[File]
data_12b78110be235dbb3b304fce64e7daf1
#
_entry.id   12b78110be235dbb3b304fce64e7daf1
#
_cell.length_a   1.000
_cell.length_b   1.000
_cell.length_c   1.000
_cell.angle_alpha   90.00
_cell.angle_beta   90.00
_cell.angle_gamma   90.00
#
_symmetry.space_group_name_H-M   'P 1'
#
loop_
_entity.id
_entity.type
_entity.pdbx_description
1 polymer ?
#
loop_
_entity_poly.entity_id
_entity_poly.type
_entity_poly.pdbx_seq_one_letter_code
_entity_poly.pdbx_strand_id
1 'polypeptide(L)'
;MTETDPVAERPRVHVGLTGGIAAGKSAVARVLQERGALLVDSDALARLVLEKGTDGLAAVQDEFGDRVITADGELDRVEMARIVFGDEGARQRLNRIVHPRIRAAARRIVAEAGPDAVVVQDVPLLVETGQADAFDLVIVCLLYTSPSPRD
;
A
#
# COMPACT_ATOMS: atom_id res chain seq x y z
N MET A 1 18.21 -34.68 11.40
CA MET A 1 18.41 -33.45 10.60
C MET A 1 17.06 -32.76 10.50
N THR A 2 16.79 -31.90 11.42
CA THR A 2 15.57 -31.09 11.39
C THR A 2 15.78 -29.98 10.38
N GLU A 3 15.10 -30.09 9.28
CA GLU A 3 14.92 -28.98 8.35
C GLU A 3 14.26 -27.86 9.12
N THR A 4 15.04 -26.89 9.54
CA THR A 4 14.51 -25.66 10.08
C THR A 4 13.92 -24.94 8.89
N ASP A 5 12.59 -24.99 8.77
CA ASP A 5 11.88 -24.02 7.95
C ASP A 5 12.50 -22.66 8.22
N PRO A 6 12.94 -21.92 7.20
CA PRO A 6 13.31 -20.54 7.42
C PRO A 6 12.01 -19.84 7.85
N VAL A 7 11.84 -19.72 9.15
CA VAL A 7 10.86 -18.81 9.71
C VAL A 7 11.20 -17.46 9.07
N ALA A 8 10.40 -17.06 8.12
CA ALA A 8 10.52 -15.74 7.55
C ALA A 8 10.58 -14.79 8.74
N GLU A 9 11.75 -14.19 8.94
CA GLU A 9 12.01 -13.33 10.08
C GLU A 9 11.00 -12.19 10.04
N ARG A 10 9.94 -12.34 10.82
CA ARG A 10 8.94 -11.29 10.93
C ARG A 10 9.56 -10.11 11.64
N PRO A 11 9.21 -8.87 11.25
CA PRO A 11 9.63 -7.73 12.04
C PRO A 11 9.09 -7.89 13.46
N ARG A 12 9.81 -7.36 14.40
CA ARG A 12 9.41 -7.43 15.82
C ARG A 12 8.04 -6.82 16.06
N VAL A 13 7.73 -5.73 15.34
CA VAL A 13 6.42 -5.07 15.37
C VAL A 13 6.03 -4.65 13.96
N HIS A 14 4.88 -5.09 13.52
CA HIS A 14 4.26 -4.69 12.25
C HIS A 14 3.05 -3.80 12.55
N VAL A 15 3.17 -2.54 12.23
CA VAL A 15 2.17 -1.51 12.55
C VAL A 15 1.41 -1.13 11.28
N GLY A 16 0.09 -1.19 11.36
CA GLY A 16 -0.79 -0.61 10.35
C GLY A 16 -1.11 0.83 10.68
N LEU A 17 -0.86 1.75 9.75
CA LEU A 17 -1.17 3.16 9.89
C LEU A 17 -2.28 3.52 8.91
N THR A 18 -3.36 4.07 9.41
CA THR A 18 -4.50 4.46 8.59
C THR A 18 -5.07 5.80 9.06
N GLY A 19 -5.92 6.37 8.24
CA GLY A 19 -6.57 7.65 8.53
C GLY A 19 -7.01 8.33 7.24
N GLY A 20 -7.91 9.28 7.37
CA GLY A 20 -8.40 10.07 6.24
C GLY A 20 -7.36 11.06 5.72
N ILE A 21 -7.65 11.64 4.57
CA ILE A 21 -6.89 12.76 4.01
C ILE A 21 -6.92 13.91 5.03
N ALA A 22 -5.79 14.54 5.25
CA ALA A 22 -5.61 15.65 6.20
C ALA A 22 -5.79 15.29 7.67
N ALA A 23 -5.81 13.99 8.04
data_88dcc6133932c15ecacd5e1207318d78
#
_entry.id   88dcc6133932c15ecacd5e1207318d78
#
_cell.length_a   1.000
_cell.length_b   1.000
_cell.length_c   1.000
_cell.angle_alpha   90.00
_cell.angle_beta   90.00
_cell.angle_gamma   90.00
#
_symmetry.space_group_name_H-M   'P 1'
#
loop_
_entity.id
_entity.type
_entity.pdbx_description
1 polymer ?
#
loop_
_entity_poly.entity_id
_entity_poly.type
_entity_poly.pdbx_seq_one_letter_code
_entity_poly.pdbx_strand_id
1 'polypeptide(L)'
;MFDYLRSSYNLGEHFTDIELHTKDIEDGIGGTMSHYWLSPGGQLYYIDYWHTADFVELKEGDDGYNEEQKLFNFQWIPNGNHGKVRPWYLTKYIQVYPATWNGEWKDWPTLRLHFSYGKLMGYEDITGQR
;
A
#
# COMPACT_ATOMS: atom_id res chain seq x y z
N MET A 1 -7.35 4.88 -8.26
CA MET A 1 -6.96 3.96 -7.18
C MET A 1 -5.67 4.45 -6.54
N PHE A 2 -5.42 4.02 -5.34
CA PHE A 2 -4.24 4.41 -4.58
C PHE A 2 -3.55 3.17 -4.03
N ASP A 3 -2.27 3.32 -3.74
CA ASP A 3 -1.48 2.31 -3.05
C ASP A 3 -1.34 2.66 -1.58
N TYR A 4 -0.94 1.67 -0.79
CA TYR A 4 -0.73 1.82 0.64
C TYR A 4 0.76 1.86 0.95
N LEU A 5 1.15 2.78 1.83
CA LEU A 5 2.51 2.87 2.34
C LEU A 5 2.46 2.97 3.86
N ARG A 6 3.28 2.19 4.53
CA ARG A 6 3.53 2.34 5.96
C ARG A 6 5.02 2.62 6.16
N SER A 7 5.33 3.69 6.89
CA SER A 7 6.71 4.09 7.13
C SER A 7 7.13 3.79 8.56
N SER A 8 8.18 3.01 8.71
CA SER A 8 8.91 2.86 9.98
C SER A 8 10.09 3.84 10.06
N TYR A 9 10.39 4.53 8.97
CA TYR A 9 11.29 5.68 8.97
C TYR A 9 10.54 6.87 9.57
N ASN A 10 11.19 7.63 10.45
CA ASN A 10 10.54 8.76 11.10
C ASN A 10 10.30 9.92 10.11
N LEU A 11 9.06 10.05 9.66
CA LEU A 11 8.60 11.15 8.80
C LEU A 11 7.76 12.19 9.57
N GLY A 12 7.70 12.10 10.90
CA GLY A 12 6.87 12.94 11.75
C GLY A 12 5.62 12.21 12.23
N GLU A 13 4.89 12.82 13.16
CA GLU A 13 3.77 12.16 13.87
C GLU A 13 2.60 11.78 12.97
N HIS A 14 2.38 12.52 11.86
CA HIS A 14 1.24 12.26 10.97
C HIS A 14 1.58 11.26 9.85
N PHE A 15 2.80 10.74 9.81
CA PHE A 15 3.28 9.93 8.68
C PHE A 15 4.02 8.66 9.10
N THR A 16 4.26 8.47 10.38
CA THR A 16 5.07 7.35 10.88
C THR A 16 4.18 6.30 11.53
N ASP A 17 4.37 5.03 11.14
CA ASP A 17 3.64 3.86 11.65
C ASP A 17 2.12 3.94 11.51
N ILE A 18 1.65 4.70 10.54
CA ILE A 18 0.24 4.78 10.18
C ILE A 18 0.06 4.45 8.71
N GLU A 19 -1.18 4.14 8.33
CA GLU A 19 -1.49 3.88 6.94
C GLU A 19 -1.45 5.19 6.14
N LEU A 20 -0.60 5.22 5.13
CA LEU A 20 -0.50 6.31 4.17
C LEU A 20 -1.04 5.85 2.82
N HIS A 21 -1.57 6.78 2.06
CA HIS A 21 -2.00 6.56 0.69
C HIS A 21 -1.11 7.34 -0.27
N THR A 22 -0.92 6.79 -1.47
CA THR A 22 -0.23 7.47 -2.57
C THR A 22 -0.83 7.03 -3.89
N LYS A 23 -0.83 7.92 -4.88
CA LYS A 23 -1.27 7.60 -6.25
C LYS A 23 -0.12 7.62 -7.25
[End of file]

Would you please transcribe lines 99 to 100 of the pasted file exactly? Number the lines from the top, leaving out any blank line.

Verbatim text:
#
_entry.id   88dcc6133932c15ecacd5e1207318d78